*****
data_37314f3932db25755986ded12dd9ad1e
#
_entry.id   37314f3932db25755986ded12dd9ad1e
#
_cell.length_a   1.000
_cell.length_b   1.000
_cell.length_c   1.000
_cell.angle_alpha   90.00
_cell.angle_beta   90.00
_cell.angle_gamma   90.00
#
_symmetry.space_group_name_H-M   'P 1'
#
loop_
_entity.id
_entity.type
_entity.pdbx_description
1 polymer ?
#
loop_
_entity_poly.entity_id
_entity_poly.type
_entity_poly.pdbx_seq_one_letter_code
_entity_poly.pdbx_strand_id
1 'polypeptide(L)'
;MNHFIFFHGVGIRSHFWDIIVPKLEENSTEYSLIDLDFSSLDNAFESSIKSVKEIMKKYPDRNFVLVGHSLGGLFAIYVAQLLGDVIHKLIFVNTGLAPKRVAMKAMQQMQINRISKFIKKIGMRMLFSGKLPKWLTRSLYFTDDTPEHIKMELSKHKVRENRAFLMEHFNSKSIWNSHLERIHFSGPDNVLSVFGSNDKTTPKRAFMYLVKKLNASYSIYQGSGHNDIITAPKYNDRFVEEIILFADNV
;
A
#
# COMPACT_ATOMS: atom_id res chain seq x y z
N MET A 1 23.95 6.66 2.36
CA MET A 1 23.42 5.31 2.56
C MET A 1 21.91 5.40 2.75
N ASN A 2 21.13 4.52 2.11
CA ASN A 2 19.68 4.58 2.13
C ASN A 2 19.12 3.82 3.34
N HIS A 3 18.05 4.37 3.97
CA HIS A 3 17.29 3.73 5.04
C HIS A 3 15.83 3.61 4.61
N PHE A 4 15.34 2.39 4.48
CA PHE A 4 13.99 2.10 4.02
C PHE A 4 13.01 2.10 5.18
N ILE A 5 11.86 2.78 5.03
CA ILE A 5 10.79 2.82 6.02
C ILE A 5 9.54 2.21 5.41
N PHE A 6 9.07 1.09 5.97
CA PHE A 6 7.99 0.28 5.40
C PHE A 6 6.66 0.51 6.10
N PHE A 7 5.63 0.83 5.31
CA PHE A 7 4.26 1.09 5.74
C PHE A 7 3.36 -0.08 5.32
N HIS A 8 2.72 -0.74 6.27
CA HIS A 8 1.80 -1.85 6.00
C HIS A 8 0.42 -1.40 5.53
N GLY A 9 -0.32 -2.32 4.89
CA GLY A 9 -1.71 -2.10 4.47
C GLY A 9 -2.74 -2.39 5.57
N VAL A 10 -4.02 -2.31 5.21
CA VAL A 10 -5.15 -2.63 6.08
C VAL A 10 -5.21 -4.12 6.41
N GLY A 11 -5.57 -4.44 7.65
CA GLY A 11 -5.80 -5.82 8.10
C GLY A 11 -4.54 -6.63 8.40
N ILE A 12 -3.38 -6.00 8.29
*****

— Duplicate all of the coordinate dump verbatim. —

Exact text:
data_37314f3932db25755986ded12dd9ad1e
#
_entry.id   37314f3932db25755986ded12dd9ad1e
#
_cell.length_a   1.000
_cell.length_b   1.000
_cell.length_c   1.000
_cell.angle_alpha   90.00
_cell.angle_beta   90.00
_cell.angle_gamma   90.00
#
_symmetry.space_group_name_H-M   'P 1'
#
loop_
_entity.id
_entity.type
_entity.pdbx_description
1 polymer ?
#
loop_
_entity_poly.entity_id
_entity_poly.type
_entity_poly.pdbx_seq_one_letter_code
_entity_poly.pdbx_strand_id
1 'polypeptide(L)'
;MNHFIFFHGVGIRSHFWDIIVPKLEENSTEYSLIDLDFSSLDNAFESSIKSVKEIMKKYPDRNFVLVGHSLGGLFAIYVAQLLGDVIHKLIFVNTGLAPKRVAMKAMQQMQINRISKFIKKIGMRMLFSGKLPKWLTRSLYFTDDTPEHIKMELSKHKVRENRAFLMEHFNSKSIWNSHLERIHFSGPDNVLSVFGSNDKTTPKRAFMYLVKKLNASYSIYQGSGHNDIITAPKYNDRFVEEIILFADNV
;
A
#
# COMPACT_ATOMS: atom_id res chain seq x y z
N MET A 1 23.95 6.66 2.36
CA MET A 1 23.42 5.31 2.56
C MET A 1 21.91 5.40 2.75
N ASN A 2 21.13 4.52 2.11
CA ASN A 2 19.68 4.58 2.13
C ASN A 2 19.12 3.82 3.34
N HIS A 3 18.05 4.37 3.97
CA HIS A 3 17.29 3.73 5.04
C HIS A 3 15.83 3.61 4.61
N PHE A 4 15.34 2.39 4.48
CA PHE A 4 13.99 2.10 4.02
C PHE A 4 13.01 2.10 5.18
N ILE A 5 11.86 2.78 5.03
CA ILE A 5 10.79 2.82 6.02
C ILE A 5 9.54 2.21 5.41
N PHE A 6 9.07 1.09 5.97
CA PHE A 6 7.99 0.28 5.40
C PHE A 6 6.66 0.51 6.10
N PHE A 7 5.63 0.83 5.31
CA PHE A 7 4.26 1.09 5.74
C PHE A 7 3.36 -0.08 5.32
N HIS A 8 2.72 -0.74 6.27
CA HIS A 8 1.80 -1.85 6.00
C HIS A 8 0.42 -1.40 5.53
N GLY A 9 -0.32 -2.32 4.89
CA GLY A 9 -1.71 -2.10 4.47
C GLY A 9 -2.74 -2.39 5.57
N VAL A 10 -4.02 -2.31 5.21
CA VAL A 10 -5.15 -2.63 6.08
C VAL A 10 -5.21 -4.12 6.41
N GLY A 11 -5.57 -4.44 7.65
CA GLY A 11 -5.80 -5.82 8.10
C GLY A 11 -4.54 -6.63 8.40
N ILE A 12 -3.38 -6.00 8.29